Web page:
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FDA NEWS RELEASE

For Immediate Release:  Aug. 15, 2011
Media Inquiries: Karen Riley, 301-796-4674, karen.riley@fda.hhs.gov
Consumer Inquiries: 888-INFO-FDA

FDA seeks comment on proposed guidelines for high-quality clinical studies

The FDA today issued draft guidance to help researchers and manufacturers design better quality clinical studies in support of premarket approval (PMA) applications for medical devices.

Manufacturers submit PMA applications for high-risk (class III) medical devices. These applications undergo the most stringent type of FDA device review. PMA submissions include data from pivotal clinical studies which the FDA uses, along with other information, in determining approval.

The proposed guidance outlines agency expectations for clinical trial design issues such as minimizing data bias and variability, setting appropriate study objectives, selecting the appropriate type of study, and choosing study sites and study participants.

It is one of 25 action items listed in the FDA’s Plan of Action for Implementation of 510(k) and Science Recommendations announced earlier this year to enhance predictability and transparency of regulatory pathways and to strengthen the 510(k) process.

“We want to help manufacturers and researchers take the least burdensome approach to getting safe and effective products to market, said Jeffrey Shuren, M.D., director of the FDA’s Center for Devices and Radiological Health. “This guidance will help manufacturers and researchers better understand the FDA’s basic expectations for clinical trials. We encourage researchers to contact the FDA to discuss the most practical approach to studying their device.”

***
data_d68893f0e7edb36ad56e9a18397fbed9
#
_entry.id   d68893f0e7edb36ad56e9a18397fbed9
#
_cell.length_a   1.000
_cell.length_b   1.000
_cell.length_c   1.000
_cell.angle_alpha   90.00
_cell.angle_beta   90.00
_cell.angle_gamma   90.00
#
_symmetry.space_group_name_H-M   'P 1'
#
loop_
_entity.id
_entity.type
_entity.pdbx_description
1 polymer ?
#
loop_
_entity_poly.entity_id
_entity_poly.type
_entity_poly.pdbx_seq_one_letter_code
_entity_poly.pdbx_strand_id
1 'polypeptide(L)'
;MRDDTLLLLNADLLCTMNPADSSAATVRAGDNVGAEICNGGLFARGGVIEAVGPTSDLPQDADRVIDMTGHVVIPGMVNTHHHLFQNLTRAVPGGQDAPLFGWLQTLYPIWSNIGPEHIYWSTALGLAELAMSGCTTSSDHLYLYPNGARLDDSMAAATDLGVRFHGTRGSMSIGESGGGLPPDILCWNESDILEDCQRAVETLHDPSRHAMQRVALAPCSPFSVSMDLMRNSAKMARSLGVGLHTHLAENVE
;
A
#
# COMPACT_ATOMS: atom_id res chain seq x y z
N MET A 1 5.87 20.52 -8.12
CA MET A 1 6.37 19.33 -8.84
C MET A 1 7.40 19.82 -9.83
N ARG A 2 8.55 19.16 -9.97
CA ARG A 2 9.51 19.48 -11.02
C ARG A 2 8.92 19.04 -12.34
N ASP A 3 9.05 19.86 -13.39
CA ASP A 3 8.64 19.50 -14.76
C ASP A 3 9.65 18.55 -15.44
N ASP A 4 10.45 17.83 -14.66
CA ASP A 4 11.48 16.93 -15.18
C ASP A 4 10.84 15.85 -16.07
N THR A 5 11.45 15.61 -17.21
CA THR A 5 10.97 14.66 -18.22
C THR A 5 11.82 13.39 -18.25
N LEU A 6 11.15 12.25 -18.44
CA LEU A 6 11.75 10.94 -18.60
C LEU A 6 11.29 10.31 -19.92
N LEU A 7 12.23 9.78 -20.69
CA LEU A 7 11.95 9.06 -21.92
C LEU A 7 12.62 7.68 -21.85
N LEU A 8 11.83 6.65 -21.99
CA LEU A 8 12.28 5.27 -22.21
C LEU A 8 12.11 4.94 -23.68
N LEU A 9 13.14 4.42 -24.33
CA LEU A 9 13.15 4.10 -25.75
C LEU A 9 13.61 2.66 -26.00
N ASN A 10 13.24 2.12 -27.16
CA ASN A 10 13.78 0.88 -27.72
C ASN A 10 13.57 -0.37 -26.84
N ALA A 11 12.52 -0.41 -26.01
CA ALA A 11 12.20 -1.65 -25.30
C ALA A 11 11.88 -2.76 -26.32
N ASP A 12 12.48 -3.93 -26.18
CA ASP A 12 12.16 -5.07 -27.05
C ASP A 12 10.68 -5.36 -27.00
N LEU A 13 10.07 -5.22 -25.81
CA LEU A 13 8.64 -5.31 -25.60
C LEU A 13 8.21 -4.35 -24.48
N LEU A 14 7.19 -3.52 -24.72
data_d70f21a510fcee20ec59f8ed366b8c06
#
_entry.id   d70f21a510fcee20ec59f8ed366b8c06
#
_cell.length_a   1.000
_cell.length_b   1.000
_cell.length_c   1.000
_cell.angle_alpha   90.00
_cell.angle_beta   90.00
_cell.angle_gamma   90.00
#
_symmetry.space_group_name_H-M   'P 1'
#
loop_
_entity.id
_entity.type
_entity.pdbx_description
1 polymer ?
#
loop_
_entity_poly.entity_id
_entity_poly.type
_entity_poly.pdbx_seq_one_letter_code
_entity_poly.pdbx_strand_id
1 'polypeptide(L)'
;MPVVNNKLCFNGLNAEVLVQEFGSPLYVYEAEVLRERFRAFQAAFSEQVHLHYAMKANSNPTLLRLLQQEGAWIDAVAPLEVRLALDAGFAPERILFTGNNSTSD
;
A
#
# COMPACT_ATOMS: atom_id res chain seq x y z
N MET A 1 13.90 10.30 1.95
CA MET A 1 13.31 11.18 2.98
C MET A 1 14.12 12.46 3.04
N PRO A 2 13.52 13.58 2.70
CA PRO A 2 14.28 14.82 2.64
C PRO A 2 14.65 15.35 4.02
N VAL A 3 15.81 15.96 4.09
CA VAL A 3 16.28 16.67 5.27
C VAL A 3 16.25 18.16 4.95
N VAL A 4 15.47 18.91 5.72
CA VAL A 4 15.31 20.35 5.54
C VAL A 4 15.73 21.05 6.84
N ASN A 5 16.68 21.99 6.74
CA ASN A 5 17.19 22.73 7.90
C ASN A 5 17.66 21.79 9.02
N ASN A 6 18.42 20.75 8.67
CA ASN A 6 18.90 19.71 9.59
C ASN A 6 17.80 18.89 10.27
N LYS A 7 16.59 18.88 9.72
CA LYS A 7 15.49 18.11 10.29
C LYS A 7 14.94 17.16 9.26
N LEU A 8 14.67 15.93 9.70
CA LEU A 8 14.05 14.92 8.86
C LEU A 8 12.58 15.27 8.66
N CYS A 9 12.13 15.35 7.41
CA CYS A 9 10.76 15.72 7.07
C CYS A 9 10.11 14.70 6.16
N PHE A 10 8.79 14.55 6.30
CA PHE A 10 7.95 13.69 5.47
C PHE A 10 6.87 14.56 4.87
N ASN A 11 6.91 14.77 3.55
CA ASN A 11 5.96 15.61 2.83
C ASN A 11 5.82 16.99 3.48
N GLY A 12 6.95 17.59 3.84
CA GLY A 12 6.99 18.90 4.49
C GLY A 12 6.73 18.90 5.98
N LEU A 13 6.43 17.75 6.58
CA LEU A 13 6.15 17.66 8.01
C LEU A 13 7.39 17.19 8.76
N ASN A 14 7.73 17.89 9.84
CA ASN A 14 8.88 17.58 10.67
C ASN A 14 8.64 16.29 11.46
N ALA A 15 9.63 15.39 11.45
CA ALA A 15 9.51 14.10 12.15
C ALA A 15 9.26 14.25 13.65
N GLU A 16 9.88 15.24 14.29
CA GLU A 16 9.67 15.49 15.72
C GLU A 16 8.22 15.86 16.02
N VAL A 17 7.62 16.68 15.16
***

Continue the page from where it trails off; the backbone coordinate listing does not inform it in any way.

The evidence needed to support a PMA application varies depending on the medical device. But today’s draft guidance can help manufacturers and researchers design a pivotal study that is a practical investment of time, effort, and resources and has a high likelihood of demonstrating safety and effectiveness.

Although this guidance is developed primarily for clinical studies used to support PMAs, the recommendations of this guidance may also be used in designing clinical studies used to support 510(k) submissions.

For more information:

CDRH Plan of Action for 510(k) and Science

Draft Guidance for Industry, Clinical Investigators, and Food and Drug Administration Staff: Design Considerations for Pivotal Clinical Investigations for Medical Devices

FDA: Medical Devices

The FDA, an agency within the U.S. Department of Health and Human Services, protects the public health by assuring the safety, effectiveness, and security of human and veterinary drugs, vaccines and other biological products for human use, and medical devices. The agency also is responsible for the safety and security of our nation’s food supply, cosmetics, dietary supplements, products that give off electronic radiation, and for regulating tobacco products.
 

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